Search: Out of Shadows
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'If I stood you in front of a man, pressed a gun into your palm and told you to squeeze the trigger, would you do it?'
'No, sir, no way!'
'What if I then told you we'd gone back in time and his name was Adolf Hitler? Would you do it then?'
The fighting has stopped, independence has been won and Robert Mugabe has come to power offering the end of the Old Way and promising hope for black Africans.
For Robert Jacklin, it’s all new: new continent, new country, new school. And very quickly he learns that for some of his white classmates, the sound of guns is still loud, and their battles rage on.
Boys like Ivan.
Clever, cunning Ivan.
He wants things back to how they were, and he’s taking his fight to the very top.
Winner of the Costa, the UKLA and the Branford Boase Awards
Since Susannah Cates's husband was sent to prison three years ago, life has been a constant struggle to provide for herself and their teenage daughter. Nothing ever seems to go right and the most she hopes for now is that nothing more will go wrong.
Worried by her mother's unhappiness, thirteen-year-old Neve decides to take matters into her own hands. And when Susannah's closest friend Patsy discovers what Neve is up to, she immediately lends her support. As their plans start to unfold they have no way of knowing what kind of fates they are stirring, all they can see is Susannah's excitement, because at last a way seems to be opening up for her to escape her bad luck.
However, the spectre of horror is all the time pacing behind the scenes and never, in all Susannah's worst nightmares, could she have imagined her happiness causing so much pain to someone she loves...
Times move on for the Adams family in east London, and as business prospers, there are new worries to deal with. A young woman arrives who is intent on ruining Sammy Adam's winter fashion show, and Sammy must deal with her unwelcome attention. Boots has to find a solution when one of his female employees tells him about a sinister visitor, and he also does some match-making. But he doesn't realize that his family are being observed, as out of the shadows come dark and mysterious figures from the past who intrude on Boots, Polly and the twins, and his adopted daughter Rosie. Meanwhile Rosie has her hands full as her daughter Emily continues to rebel against everything around her.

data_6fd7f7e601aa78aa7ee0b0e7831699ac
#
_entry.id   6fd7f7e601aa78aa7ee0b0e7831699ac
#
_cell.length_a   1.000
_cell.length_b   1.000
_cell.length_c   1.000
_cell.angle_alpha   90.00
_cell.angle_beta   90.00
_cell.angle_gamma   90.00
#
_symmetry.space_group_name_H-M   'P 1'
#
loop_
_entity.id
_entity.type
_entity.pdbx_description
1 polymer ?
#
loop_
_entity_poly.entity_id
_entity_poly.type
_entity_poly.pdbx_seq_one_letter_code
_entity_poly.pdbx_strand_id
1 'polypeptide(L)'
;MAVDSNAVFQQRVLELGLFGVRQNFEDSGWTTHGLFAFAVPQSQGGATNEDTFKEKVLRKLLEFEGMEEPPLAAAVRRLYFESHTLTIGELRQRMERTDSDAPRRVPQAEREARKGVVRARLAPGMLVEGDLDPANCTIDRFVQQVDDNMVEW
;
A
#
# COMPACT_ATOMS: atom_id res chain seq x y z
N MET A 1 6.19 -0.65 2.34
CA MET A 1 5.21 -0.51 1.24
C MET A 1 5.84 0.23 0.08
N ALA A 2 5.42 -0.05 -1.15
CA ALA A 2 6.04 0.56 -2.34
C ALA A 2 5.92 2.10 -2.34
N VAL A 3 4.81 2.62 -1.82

How will the Adams family cope, as trouble seems to lurk around every corner?
In 2008, a YouTube clip became an internet phenomenon. It showed the emotional reunion of two young men and their pet lion, Christian, after they had left him in Africa to be introduced into his rightful home in the wild.
Anthony 'Ace' Bourke and John Rendall visited London from Australia in 1969 and bought a boisterous lion cub in Harrods. But Christian soon grew from cuddly cub to King of the Kings Road in London, and the only way to avoid him being incarcerated in a zoo was to place him under the expert care of George Adamson in Kenya. Ace and John did not return to see their lion for a year.
A Lion Called Christian tells their touching story, accompanied by stunning photographs. It's a unique and extraordinary tale of its time that resonates again today with a worldwide audience, thanks to the internet age, and is destined to become one of the great classics of animal literature.